Boys. Are they really that different?

(90 Posts)
sedgieloo Mon 31-Dec-12 09:04:41

I have a two year old girl. I just had a baby boy a few weeks ago. We did not find out the gender and we are thrilled.

I've been on the advice boards quite a bit, as one does with a newborn and a challenging toddler.

I'm noticing quite a few threads suggesting boys are high energy destructive little brutes who take ages to learn to talk and difficult to tame. That is to say, far fewer such threads relating to girls.

Is there something I should know? Ought I be reading that raising boys book?

If I find a thread I will link, but they go like this; 'why is my toddler destructive and does he have ADHD?', and tons of replies like this; 'normal. All my boys are like this. My dd would sit doing crafts for hours, you need to take them for 3 mile walks x2 a day'

Just wondering hmm

hostelgirl74 Wed 02-Jan-13 21:31:41

My 13 month old boy loves teddies and his favourite thing of all is books. He is so affectionate - strokes the cat kindly,always kissing his teddy loves cuddles and sitting on my knee and has a really good concentration span. There is probably some generalisations in what boys usually do etc but certainly each child is an individual. Enjoy your boy.

skratta Wed 02-Jan-13 17:09:00

My DDS were very physical and high energy. DS was too, but nowhere near to the extent of DD3. Currently, he is still high energy and likes playing football and running around, and when he was a toddler we went to the playground or on a long walk or to somewhere like a soft play centre- anywhere to get rid of energy- for a long time once a day and he'd have to go outside and be active a lot otherwise he was very grumpy and dreadful and hyper etc;

DD3 walked and talked a lot earlier, read a tiny bit later, but appears, so far, to be a bit more advanced academically. However, apart from that, she is very active, more so than her brother (who is younger by a little bit, she's eight) and does a lot of high energy sports (she currently does basketball, football, hockey, ice hockey in winter, athletics, and swimming too) as well as being energetic and physical (and she's a lot more impulsive, loud etc; than most boys I knew or know who were the same age) although she also reads a lot, is gentle sometimes, and loves drawing and writing too, but mainly she is more high energy than her brother!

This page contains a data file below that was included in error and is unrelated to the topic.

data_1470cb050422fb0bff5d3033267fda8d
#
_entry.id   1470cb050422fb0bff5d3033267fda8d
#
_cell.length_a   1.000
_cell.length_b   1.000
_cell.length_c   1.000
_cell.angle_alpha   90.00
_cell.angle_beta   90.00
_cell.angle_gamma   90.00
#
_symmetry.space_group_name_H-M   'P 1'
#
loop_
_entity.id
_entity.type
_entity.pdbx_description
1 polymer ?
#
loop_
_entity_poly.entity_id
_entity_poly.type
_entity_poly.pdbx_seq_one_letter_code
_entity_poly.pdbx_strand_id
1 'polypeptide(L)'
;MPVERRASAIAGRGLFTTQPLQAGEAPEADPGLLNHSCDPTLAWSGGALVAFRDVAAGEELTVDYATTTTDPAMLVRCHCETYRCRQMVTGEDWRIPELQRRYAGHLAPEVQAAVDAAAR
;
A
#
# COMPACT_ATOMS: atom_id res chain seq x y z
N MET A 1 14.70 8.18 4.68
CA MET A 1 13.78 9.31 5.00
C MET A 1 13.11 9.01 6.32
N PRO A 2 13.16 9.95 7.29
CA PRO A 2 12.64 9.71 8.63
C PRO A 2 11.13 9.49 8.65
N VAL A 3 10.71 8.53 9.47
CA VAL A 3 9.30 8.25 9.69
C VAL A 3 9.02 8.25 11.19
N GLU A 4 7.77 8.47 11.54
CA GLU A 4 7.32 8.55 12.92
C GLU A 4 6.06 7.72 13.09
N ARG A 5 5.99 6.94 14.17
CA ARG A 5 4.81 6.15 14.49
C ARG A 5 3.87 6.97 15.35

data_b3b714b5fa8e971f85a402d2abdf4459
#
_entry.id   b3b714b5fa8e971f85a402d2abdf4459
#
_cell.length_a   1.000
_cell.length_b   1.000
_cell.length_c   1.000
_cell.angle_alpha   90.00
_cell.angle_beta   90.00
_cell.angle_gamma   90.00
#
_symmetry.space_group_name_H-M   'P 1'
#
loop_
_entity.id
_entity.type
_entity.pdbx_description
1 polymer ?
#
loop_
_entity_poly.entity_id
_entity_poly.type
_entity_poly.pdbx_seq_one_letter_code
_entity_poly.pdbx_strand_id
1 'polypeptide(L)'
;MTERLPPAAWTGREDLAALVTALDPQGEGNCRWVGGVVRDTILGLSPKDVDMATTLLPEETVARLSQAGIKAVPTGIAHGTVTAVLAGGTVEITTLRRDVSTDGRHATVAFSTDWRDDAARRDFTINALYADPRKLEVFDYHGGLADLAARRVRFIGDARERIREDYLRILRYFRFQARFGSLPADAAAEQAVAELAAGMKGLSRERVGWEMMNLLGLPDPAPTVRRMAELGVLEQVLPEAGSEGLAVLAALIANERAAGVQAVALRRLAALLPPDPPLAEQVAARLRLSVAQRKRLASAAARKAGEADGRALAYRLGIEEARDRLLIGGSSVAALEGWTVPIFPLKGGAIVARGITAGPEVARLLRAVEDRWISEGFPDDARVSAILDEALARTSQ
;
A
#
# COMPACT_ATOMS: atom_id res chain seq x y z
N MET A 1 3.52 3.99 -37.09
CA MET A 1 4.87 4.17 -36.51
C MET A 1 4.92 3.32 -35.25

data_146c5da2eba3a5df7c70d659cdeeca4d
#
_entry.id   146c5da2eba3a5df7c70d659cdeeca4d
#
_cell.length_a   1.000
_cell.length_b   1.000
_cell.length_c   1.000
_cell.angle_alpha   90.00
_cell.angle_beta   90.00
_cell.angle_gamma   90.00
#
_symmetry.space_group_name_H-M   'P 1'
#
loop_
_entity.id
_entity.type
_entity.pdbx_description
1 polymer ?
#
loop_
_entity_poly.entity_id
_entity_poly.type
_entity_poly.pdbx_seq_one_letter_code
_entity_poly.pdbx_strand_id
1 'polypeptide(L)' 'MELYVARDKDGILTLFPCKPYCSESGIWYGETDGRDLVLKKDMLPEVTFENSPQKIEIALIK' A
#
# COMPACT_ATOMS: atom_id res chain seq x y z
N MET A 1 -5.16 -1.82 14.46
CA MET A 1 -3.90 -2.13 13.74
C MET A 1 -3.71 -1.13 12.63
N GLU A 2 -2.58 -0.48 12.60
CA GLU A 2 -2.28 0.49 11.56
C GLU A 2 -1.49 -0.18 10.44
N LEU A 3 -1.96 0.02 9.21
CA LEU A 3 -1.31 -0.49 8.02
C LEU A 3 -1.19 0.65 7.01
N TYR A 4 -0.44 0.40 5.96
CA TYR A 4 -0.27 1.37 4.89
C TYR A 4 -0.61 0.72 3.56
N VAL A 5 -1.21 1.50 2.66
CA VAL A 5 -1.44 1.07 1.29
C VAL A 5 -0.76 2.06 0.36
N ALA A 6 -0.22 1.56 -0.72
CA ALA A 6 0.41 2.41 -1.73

DD1 and 2 are a lot calmer than her, and less high energy, although being older, and maybe because they prefer doing quiet things together, they're twins if it makes a difference,s and so although not older by much, it probably makes a big difference I'm guessing, but even at that age, they were a lot calmer, quieter and more relaxing.

Individual personalities in both genders.

Zimbah Tue 01-Jan-13 22:32:26

My DD1 loves sticks and has done from a young age, she'll find a stick and go digging in the mud given any opportunity. She also likes pink, crafts, dolls etc. DD2 loves cars and balls. I once received the bizarre comment about how nice it was that DD1 could wear a skirt because if she was a boy her legs would be covered in bruises. DD1's legs were, as usual, covered in bruises but this was covered up by her ridiculously impractical for the park but I didn't want an argument long party dress and she was busy playing on the climbing frame at the time. But people see what they want to see.

MsElleTow Tue 01-Jan-13 20:49:45

I've got 2 boys who are now 16&18.

I didn't treat them as boys, I treated them as children. They were given toys to play with, books to read, crafts to do, activities to attend, we gave them time, we occupied them, we gave them rules and boundaries.

They didn't always get out to play every day. They learnt to play with each other, and other children, they both were early talkers, were potty trained by 2, could sit still and engage in activity and we not loud destructive brutes.

I think it is far more important to that your children as individuals rather than anything else.